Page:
When and While

Clarify when to use ‘when’ and ‘while’ with the past continuous and past simple.

Pre Teach

This is a practice activity, so students will have already studied the form of the past simple and past continuous, and that ‘when’ precedes the simple and ‘while’ precedes the continuous. This activity will allow them to practise using this with real situations in a visual way.

What You Need

A few suitable DimmiDeck cards (Suggested – The Waitress, The Electrician, The Waiter, The Student and The Plumber)

Suggested Lesson Plan

(As part of a PPP lesson plan, this would be the Practise phase. In the full DimmiDeck, there are more cards with complex situations with which you could Present the language)

  1. Show The Waitress card.
  2. Elicit three or four verbs from the group that are happening in the card. For example, there is work, drop dishes, see snake, break dishes, jump.
  3. After eliciting four or five different verbs from each group, have them put the verbs into the past simple and past continuous (if feasible). Correct together, and be careful of irregular verbs.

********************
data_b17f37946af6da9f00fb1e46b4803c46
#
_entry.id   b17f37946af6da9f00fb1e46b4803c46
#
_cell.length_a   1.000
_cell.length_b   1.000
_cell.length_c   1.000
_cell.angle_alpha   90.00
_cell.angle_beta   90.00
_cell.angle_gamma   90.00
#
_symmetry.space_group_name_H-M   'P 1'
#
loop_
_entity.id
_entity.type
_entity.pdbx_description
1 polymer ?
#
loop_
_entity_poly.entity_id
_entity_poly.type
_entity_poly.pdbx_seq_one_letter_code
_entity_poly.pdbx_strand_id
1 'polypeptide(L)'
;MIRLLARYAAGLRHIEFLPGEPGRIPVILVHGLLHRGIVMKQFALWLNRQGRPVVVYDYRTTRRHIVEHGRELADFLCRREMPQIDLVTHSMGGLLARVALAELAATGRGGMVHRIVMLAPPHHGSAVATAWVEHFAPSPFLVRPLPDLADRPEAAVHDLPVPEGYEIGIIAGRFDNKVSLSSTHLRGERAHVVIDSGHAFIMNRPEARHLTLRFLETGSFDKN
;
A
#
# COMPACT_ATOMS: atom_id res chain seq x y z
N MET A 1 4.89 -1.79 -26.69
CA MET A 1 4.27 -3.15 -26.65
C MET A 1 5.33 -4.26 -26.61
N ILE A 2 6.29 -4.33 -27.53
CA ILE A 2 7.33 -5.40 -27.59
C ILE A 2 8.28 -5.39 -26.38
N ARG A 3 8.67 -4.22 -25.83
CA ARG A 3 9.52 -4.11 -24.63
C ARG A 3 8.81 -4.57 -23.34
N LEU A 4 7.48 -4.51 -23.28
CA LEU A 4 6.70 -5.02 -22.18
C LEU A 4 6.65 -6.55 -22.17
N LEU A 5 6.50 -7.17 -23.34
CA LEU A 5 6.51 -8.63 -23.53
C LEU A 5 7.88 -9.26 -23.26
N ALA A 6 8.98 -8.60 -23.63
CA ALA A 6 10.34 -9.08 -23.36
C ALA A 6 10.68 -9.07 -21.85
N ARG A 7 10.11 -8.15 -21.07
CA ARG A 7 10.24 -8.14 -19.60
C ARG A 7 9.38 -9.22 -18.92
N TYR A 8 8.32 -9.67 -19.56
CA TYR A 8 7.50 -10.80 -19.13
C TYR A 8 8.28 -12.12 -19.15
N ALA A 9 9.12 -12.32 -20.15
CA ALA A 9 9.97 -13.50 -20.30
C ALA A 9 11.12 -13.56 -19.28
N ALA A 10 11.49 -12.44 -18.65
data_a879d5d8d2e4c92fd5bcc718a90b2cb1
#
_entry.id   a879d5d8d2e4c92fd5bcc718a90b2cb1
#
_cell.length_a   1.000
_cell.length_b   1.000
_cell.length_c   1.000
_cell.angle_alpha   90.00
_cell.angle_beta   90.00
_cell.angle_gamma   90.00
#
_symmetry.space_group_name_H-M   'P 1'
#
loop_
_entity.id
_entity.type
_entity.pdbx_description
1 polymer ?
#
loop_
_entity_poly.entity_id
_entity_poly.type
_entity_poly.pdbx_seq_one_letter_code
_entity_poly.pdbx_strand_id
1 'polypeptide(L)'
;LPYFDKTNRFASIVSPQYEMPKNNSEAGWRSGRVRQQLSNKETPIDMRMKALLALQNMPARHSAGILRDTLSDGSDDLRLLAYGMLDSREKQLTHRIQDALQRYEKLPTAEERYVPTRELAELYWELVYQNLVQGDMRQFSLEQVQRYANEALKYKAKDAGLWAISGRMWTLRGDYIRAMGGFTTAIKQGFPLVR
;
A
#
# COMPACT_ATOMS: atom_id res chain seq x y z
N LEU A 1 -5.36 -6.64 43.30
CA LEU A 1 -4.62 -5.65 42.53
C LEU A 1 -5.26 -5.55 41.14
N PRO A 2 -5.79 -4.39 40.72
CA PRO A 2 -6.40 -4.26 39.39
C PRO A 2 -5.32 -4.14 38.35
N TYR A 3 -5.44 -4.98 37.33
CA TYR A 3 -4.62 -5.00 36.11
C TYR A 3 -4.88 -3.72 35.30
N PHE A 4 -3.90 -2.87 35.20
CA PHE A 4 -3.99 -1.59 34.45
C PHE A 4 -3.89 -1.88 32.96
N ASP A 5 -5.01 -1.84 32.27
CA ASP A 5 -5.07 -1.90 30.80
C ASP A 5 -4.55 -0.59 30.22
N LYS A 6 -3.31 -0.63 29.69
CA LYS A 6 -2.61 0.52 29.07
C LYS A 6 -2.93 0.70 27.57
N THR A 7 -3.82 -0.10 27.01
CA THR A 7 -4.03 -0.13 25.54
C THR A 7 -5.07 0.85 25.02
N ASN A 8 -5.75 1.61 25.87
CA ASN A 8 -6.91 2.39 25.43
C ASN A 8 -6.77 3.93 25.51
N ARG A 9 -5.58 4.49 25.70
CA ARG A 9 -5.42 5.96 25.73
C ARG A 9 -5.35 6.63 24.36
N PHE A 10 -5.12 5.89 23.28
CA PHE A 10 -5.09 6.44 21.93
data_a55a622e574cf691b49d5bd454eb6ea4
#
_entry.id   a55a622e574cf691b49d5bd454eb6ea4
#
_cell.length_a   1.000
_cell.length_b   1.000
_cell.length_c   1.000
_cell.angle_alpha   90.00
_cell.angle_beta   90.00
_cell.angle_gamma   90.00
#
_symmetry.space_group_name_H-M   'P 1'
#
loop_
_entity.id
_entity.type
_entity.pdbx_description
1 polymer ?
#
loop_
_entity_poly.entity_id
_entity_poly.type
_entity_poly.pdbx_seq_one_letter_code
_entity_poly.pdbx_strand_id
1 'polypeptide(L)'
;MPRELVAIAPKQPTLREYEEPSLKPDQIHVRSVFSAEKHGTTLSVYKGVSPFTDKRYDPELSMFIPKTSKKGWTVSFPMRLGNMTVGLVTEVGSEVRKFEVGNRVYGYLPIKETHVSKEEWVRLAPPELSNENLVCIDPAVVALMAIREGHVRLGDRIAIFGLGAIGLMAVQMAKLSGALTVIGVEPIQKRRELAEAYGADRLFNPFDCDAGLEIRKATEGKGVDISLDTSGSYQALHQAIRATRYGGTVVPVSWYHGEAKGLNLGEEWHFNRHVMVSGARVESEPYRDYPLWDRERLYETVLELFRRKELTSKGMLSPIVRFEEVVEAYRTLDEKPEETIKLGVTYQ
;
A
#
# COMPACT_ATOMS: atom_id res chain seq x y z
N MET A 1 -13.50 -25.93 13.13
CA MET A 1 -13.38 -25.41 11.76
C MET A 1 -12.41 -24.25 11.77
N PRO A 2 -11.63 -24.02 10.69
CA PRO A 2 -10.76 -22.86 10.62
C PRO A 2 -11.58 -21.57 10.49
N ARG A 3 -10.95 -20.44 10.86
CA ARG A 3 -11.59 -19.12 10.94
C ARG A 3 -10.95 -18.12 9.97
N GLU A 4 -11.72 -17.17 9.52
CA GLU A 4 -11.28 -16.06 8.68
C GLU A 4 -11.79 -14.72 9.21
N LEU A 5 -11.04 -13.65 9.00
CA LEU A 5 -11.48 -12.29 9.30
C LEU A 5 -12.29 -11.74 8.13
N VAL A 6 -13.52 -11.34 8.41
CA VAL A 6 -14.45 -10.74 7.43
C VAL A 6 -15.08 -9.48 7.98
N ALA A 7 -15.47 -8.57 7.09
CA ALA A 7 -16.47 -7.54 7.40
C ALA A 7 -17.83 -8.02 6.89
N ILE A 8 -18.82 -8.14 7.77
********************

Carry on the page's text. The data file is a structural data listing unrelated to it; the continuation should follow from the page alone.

4. Next you need to clarify the order of events together. Create a model sentence with the group to explain what happened first. You could also show this on a timeline. In the case of the waitress, ‘she was working when she saw a snake’
  5. Clarify with the students that when is generally used before the past simple and while before the past continuous.
  6. Have the students work in pairs to reformulate the sentence using while. (She saw a snake while she was working.)
  7. Next, have them create sentences explaining the other actions in the card, using different combinations of past continuous (for actions interrupted by a past simple event) and past simple (for action independent of each other).  Some optimal examples for the Waitress, for instance, would be:‘she was working when she saw a snake.’
    ‘she jumped in the air when she saw the snake .’
    ‘she dropped the plates while she was jumping in the air ’
    ‘the plates broke when they fell.’
  8. You can then change cards and work together as a class to create new sentences. The Electrician, The Student and the Postwoman are all good examples to use here.
  9. Repeat the activity with in pairs with the new cards, and reformulate sentences with the class. These situations are largely subjective, so encourage conflicting sentences so long as they are correct.


This is an excerpt from a full PPP lesson with the complete DimmiDeck. We have specially designed eight more complex cards such as the waitress with cause and effect situations where this grammar point can be clarified.